By Bola Rotibi, Research Director, Creative Intellect Consulting
Part 1 in a 2 part series
It is perhaps ironic that we live in a time when governments and many others are calling for young people to be better educated with regards to writing code, yet at the same time the software development industry is requiring developers to write less code. Microsoft’s Azure App Service or Salesforce.com’s Lightning are recent examples of new tools that aim to eliminate code writing from the process of developing an application (desktop or mobile).
The principle of this approach is not new and tools such as Uniface have long aimed to increase developer productivity and application quality by reducing the number of lines of code that need to be written. The terminology, approach and experiences have evolved and differ but the aim has remained the same.
Even in the world of code writing the popularity and growth in frameworks from .NET to JQuery have sought to reduce the amount of code written. As has tooling like Integrated Development Environments such as Visual Studio and Eclipse. For example, tools provide drag and drop controls with properties windows that mean a developer can add a control to a screen or web page without writing the underlying code. We saw this in Visual Studio, Adobe FlexBuilder and others. Perhaps the question is why it has taken so long for low-code development environments to see wider adoption?
Making the complex simple is a challenge for tooling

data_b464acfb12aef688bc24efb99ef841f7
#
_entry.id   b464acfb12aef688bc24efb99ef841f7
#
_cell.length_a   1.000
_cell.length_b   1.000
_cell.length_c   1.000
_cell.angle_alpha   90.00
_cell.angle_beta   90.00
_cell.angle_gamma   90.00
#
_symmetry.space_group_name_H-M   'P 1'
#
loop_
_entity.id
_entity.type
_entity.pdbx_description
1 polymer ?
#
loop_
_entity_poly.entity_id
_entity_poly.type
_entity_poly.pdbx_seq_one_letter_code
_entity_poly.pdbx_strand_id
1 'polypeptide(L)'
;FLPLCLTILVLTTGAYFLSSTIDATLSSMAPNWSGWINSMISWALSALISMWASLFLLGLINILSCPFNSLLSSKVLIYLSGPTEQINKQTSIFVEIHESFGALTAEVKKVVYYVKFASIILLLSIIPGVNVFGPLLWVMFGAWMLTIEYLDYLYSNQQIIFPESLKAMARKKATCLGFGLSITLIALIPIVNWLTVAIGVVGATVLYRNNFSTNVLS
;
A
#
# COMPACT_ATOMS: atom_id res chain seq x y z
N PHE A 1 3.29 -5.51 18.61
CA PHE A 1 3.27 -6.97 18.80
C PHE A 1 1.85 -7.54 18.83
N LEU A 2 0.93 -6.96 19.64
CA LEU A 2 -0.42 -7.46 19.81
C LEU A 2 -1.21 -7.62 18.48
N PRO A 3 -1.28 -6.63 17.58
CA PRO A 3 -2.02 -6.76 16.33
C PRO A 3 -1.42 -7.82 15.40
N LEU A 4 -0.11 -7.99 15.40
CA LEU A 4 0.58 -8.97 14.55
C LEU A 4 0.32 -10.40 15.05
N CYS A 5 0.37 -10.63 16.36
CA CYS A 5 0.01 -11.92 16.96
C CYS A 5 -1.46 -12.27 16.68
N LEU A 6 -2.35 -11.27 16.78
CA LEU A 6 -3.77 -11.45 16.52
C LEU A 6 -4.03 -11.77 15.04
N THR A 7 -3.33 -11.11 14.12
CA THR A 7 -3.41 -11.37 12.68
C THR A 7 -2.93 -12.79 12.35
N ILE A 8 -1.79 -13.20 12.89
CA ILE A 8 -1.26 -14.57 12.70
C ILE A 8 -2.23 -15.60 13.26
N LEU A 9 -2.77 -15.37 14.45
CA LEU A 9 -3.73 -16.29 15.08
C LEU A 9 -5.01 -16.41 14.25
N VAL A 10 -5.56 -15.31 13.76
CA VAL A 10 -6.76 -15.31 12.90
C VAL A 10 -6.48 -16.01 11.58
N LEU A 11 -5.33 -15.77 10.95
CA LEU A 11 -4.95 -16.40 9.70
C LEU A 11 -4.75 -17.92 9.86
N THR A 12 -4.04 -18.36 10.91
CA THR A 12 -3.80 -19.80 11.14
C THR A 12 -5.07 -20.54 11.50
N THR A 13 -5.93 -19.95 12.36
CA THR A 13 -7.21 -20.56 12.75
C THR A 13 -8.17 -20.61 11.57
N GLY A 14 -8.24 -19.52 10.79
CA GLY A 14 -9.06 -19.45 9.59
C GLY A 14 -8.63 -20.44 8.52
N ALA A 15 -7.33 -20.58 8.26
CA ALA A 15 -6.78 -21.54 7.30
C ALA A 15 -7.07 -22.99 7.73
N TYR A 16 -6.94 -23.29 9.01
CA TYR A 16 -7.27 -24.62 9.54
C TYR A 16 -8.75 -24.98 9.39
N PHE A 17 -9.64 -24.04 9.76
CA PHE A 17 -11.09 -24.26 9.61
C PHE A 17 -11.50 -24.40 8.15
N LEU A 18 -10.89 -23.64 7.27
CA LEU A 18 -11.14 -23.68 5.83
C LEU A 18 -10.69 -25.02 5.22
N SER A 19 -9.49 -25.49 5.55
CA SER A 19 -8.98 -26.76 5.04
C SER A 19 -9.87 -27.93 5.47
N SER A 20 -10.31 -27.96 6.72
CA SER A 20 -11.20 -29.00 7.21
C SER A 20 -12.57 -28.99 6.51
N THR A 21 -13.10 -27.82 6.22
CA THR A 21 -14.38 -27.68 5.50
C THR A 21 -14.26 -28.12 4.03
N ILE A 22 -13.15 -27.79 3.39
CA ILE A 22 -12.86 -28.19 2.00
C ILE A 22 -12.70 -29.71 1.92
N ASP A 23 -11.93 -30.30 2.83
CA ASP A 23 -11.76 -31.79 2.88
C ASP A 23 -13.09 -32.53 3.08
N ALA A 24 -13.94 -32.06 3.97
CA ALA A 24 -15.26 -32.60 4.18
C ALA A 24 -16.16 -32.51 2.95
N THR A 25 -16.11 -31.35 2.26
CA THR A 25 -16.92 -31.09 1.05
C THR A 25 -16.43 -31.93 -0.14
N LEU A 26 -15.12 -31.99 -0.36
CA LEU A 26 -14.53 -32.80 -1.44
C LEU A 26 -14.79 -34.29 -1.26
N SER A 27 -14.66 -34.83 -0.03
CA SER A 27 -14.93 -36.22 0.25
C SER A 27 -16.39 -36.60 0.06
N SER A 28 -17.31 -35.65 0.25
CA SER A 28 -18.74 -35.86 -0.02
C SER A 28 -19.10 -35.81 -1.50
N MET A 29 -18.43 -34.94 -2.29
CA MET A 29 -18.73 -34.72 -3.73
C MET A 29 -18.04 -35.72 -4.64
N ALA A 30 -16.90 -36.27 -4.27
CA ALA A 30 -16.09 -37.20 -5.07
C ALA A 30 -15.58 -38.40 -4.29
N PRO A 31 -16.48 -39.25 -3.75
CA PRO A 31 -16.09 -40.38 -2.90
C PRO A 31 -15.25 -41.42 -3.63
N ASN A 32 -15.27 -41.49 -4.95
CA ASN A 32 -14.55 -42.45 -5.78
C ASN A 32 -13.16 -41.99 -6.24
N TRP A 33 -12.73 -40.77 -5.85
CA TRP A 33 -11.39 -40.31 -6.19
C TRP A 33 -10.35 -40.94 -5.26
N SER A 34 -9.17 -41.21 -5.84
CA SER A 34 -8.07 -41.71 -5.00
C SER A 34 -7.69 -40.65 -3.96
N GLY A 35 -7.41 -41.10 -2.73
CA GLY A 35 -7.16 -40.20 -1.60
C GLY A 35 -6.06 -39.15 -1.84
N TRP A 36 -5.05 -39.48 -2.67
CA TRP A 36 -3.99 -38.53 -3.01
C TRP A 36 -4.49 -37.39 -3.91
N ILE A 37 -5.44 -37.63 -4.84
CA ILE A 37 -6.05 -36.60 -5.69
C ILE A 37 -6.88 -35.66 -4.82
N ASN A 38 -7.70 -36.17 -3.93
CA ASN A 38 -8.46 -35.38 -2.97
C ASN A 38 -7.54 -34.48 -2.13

Part of the reason may be technology. It is inherently difficult to make the complex process of writing applications into something that can be done in a way that involves no or little code. Modern applications are incredibly complex, often using multi-tier architectures and integrated with other applications. Creating a visual development experience that can work with these complexities and provide the myriad possibilities that the modern developer requires is inherently challenging. Changes in technology have made it easier in recent years.
The wide spread adoption of the API economy and the proliferation of micro-services has changed application architectures and exposed capabilities in more simplistic and easy to consume ways. Let’s take a rather modern concept such as mobile Push notifications. Each mobile platform (iOS, Android and Windows Phone) implements this capability differently and it involves a degree of complexity and quite a bit of code to manually create. Instead there are a number of services exposed as APIs (Web Services) that abstract all of this complexity and allow developers access to the capability via a few simple calls.
By basing these APIs on common programming concepts such as RESTful Web Services and JSON formatted data it allows development tools to more easily create a further level of abstraction that means developers do not need to write the few lines of code required to work with them. SOAP made consuming any service from within a development tool even easier as the WSDL allowed tooling to auto introspect and understand any service. REST is not as simple but is now widely accepted as the way to build modern services. Modern tools are finding ways to make working with RESTful services very simple.
Part 2 (coming soon): Developers: I’m better than you and I need my code